The DA will make a PAIA bid to publicise a security report warning of riots
Democratic Alliance leader, John Steenhuisen, said that it was critical for South Africans to know the details behind the security cluster’s failure in handling the violence and wide-spread looting which broke out two weeks ago.
Protesters gesture towards police officers (not seen) as they burn tyres in Jeppestown, Johannesburg, on 11 July 2021. Picture: Luca Sola/AFP
JOHANNESBURG – The Democratic Alliance (DA) has announced that it will submit an application, under the Promotion of Access to Information Act (PAIA), for the intelligence report submitted by State Security Minister Ayanda Dlodlo warning of the recent unrest and looting to be made public.
Its leader, John Steenhuisen, said that it was critical for South Africans to know the details behind the security cluster’s failure in handling the violence and widespread looting which broke out two weeks ago.
The application deals with the disclosure of information that could reveal if there was a substantial contravention or failure to comply with the law. It also takes into consideration whether public interest outweighs potential harm.
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Last week, Dlodlo and Police Minister Bheki Cele engaged in a public tit-for-tat over the report, with Cele claiming that she never handed it over.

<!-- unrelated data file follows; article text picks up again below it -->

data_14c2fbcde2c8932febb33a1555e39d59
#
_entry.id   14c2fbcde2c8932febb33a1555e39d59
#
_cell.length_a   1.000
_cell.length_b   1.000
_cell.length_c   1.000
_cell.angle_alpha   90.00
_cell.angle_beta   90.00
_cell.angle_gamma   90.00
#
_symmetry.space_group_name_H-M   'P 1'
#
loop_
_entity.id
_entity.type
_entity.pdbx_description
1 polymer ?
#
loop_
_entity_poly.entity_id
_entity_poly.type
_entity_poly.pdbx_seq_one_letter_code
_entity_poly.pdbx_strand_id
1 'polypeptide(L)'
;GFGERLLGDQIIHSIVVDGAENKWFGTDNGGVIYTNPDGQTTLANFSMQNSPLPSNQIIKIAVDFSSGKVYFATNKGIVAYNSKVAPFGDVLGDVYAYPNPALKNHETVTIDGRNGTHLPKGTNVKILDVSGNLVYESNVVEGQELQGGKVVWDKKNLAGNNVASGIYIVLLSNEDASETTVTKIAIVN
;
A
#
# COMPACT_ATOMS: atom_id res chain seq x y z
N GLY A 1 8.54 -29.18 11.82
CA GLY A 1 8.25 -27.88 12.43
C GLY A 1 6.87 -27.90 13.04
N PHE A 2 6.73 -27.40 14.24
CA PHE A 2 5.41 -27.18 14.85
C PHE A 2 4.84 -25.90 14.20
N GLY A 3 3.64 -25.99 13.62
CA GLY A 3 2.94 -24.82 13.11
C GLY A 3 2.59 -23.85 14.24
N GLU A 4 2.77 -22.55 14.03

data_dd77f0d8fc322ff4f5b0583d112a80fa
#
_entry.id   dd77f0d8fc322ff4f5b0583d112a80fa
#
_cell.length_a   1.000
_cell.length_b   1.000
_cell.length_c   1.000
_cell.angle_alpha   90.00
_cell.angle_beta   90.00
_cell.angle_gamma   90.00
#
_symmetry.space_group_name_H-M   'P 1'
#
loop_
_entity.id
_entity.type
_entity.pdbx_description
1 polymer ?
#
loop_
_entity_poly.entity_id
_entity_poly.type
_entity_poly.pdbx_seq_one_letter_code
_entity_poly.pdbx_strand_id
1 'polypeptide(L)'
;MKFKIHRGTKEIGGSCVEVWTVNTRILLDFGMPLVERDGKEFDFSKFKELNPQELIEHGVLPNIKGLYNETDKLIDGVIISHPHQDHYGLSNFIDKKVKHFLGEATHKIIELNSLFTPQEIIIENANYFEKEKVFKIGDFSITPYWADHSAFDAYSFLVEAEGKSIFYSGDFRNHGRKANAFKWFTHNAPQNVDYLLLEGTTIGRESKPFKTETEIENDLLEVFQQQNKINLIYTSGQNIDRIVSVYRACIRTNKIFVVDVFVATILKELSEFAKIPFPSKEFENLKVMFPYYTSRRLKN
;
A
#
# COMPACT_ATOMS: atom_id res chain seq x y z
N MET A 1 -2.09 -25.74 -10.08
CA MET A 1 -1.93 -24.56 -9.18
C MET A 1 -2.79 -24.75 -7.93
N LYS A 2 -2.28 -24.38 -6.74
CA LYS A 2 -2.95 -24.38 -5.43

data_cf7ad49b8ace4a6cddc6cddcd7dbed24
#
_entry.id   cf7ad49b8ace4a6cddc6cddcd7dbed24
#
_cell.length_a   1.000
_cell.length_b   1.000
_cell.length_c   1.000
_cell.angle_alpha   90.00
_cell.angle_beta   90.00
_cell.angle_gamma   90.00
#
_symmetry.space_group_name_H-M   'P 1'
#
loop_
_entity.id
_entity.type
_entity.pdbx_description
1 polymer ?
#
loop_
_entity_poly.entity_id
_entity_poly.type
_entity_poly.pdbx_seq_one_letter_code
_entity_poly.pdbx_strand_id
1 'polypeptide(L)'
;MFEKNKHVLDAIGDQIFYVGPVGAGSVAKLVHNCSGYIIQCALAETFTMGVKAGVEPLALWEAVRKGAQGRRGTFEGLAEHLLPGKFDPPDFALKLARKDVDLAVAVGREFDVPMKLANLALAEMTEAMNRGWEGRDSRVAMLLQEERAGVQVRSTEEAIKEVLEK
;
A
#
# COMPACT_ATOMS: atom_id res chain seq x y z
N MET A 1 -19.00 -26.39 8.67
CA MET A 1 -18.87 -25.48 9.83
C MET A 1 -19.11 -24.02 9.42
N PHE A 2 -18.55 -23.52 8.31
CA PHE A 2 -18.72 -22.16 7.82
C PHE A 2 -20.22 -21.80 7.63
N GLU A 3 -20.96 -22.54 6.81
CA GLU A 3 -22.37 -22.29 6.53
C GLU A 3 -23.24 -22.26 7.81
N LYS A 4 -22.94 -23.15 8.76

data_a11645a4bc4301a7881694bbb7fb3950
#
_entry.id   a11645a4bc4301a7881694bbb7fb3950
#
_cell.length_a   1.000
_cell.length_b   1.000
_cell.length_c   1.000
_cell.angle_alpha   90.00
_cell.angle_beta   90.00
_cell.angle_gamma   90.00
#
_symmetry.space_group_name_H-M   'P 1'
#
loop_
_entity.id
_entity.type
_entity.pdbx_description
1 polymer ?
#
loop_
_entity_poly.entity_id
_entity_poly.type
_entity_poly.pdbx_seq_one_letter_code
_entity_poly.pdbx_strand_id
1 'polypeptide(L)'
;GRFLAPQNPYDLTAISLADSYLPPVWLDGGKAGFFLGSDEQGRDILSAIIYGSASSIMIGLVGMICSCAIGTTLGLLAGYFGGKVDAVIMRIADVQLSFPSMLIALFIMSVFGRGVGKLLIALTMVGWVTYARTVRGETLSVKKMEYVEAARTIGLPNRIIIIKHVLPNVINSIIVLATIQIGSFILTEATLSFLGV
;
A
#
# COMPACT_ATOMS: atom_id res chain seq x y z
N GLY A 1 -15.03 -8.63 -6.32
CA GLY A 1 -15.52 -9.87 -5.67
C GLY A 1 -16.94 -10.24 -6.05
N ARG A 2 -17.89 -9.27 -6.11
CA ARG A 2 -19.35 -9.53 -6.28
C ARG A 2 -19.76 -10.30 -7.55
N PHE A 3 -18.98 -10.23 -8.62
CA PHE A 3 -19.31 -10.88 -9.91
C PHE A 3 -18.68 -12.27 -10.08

The country’s state security cluster has opened itself up to more scrutiny over its handling of the recent violence and looting across parts of KwaZulu-Natal and Gauteng.
And while Parliament prepares to start an inquiry into the saga, opposition parties have also shared their thoughts, with the DA calling for the report said to have been compiled by the State Security Agency (SSA) to be made public.
Steenhuisen said that there were important questions that needed answers.
“It’s critical that South Africans know the who, the when and the what of this catastrophic failure of our security cluster to protect citizens and property,” He said.
The DA leader argued that making this information public via the Promotion of Access to Information Act would be in the public interest as it was private citizens who bore the brunt of the attacks.
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